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Thank you for the many solutions to this problem. It was interesting to see that some of you presumed there had to be three cards in each pile which totalled 15. In fact, the question simply said there had to be three PILES, which makes the problem a little trickier than it looks at first.

Jessica and Ruby from Aldermaston C of E Primary School told us how they went about tackling the problem:

We tried to be systematic by looking for other ways to make a
number, for example 7. So we made 6+1, 3+4, 5+2 and 7 on its own
and put 8 with it each time. It was good because then we could get
more solutions to make 15. Here are our solutions to make 15
(reading across the table for the three piles):

2, 3, 9, 1 | 6, 5, 4 | 7, 8 |

3, 8, 4 | 6, 7, 2 | 9, 1, 5 |

5, 2, 8 | 1, 3, 4, 7 | 9, 6 |

6, 1, 8 | 5, 7, 3 | 2, 4, 9 |

Wilbury Primary School Mathletics Club also got the idea. Some of the solutions they found were the same as Jessica's and Ruby's, but here are their different solutions:

1, 2, 3, 4, 5 |
9, 6 | 7, 8 |

9, 1,5 | 7, 8 | 4, 3, 6, 2 |

9, 6 | 3, 5, 7 | 1, 8, 2, 4 |

So, in total Jessica, Ruby and the Mathletics Club at Wilbury have found seven different ways of putting the cards into three piles.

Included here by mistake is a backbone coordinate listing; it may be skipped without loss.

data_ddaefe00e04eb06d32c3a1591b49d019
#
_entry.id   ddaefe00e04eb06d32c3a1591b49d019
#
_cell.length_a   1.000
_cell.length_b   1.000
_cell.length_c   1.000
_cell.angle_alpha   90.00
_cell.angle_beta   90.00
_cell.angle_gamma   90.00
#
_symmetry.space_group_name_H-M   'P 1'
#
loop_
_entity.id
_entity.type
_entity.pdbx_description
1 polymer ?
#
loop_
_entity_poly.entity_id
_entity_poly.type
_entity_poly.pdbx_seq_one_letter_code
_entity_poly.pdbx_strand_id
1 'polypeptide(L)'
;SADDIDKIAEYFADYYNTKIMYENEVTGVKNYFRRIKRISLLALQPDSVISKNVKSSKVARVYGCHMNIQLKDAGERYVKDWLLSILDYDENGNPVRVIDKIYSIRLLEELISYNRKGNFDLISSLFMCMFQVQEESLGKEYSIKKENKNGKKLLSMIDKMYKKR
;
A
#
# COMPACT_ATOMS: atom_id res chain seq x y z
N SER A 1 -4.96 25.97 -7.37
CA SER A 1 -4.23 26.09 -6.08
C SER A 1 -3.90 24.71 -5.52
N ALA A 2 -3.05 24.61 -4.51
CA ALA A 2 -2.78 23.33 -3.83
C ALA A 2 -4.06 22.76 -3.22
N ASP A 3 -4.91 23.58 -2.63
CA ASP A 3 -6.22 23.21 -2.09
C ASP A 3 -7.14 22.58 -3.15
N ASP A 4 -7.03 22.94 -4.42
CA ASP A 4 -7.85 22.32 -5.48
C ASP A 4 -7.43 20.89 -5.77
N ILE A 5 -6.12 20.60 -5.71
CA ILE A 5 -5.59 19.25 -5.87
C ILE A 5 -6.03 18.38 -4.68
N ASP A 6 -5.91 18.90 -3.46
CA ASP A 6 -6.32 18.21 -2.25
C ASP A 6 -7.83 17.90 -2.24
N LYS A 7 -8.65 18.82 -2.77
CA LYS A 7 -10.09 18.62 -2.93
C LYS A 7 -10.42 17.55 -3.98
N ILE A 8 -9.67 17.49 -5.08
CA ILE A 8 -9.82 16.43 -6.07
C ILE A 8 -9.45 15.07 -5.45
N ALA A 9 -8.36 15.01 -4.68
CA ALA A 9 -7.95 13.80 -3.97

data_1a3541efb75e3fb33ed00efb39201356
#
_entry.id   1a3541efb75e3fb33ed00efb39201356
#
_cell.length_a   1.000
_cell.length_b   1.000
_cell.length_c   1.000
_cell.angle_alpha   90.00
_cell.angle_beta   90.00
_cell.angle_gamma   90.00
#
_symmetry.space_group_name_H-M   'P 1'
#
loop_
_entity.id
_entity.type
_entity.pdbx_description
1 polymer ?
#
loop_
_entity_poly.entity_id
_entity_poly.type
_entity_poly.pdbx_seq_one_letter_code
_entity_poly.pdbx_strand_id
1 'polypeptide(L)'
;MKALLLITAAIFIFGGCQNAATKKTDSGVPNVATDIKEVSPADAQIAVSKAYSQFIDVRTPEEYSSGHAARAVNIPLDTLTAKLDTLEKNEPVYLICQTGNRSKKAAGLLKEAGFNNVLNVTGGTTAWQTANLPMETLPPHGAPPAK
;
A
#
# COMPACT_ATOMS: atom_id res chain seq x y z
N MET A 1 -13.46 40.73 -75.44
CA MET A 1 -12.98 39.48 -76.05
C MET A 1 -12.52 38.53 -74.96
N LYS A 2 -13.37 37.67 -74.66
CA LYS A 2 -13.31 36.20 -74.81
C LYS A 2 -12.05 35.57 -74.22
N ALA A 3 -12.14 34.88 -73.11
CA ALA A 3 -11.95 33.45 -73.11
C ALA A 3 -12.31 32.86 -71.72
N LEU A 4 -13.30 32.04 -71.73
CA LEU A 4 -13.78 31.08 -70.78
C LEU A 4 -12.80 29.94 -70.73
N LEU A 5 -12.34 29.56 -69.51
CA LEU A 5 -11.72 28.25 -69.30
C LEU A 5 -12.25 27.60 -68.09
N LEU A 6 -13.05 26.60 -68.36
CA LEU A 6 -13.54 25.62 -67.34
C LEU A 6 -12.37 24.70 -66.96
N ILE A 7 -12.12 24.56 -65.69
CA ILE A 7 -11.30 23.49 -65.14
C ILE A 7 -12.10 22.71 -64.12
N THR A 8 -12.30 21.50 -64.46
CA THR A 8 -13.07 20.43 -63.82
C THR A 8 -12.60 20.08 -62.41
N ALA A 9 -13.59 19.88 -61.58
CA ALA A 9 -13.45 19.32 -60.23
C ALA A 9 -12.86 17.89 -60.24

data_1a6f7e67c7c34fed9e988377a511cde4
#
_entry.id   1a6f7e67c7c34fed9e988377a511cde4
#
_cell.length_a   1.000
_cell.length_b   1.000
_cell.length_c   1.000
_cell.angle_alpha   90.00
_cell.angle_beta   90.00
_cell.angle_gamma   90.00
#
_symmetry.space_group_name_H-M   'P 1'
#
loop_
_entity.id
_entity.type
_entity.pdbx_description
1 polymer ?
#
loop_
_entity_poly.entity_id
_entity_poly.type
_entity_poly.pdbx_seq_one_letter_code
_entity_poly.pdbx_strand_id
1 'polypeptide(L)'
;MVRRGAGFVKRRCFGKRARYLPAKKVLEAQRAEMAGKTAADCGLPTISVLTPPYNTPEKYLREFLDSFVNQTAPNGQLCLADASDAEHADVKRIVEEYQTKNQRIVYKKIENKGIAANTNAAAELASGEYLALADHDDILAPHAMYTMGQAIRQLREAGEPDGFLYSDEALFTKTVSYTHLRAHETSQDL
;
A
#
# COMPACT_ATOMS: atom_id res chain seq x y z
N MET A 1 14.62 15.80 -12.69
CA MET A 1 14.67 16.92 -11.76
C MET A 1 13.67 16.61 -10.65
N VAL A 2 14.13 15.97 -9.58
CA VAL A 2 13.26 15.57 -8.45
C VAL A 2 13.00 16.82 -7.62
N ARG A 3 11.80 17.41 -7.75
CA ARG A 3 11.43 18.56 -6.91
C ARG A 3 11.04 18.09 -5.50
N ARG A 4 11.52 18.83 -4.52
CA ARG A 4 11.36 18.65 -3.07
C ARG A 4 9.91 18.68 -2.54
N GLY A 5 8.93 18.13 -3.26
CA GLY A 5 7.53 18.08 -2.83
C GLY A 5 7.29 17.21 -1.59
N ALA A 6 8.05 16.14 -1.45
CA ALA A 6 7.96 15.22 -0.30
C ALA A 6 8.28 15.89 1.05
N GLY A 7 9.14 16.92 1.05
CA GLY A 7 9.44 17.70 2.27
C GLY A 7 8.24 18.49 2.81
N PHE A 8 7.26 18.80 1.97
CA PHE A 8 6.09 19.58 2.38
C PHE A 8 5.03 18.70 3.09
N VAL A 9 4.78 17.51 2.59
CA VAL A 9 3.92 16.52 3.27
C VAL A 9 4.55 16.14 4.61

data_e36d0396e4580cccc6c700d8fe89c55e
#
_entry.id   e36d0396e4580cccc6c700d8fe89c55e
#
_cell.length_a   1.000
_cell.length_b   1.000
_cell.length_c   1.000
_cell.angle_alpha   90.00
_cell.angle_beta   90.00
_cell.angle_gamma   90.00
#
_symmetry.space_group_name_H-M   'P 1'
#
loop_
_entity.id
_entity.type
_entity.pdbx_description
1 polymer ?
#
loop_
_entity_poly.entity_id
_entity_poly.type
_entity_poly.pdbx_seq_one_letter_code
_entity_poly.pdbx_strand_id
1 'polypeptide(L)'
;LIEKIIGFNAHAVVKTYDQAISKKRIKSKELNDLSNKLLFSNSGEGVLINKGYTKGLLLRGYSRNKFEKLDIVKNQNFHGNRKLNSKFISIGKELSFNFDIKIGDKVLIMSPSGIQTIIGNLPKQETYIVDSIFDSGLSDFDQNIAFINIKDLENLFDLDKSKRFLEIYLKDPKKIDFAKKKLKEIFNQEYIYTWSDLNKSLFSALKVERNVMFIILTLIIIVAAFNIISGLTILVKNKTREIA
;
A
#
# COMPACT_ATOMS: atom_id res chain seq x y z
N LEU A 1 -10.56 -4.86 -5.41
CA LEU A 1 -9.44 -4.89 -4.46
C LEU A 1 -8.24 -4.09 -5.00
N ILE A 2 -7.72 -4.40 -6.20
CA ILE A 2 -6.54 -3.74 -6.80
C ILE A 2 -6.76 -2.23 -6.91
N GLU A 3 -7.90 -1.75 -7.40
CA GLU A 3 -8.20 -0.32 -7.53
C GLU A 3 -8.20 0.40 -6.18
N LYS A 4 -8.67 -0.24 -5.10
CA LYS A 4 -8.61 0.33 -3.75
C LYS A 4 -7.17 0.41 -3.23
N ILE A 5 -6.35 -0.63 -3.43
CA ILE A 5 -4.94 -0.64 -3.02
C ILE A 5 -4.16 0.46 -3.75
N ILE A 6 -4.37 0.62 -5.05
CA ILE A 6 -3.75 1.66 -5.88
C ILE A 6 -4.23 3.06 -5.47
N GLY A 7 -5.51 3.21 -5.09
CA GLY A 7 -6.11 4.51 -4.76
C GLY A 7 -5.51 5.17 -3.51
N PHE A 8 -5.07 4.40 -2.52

Then we asked you
if these were all the combinations possible. Alicia and William of
St Hugh's Woodhall Spa rose to the challenge, finding one more
combination:

9, 6 | 8, 4, 3 | 7, 5, 2, 1 |

and telling us why they thought they'd found them all:

We worked systematically swapping combinations of the same
value, ie 1 and 5 with 2 and 4. That way we took piles like (9, 1,
5), (8, 7), (6, 3, 2, 4) and got the new bunch of piles (9, 2, 4),
(8, 7), (6, 3, 1, 5). We did this for all the pairs, ones and
threes that made up the same value, and then got rid of the ones
we'd counted twice.

That makes eight ways altogether. Well done, Alicia and William! I think there might be one more to find ...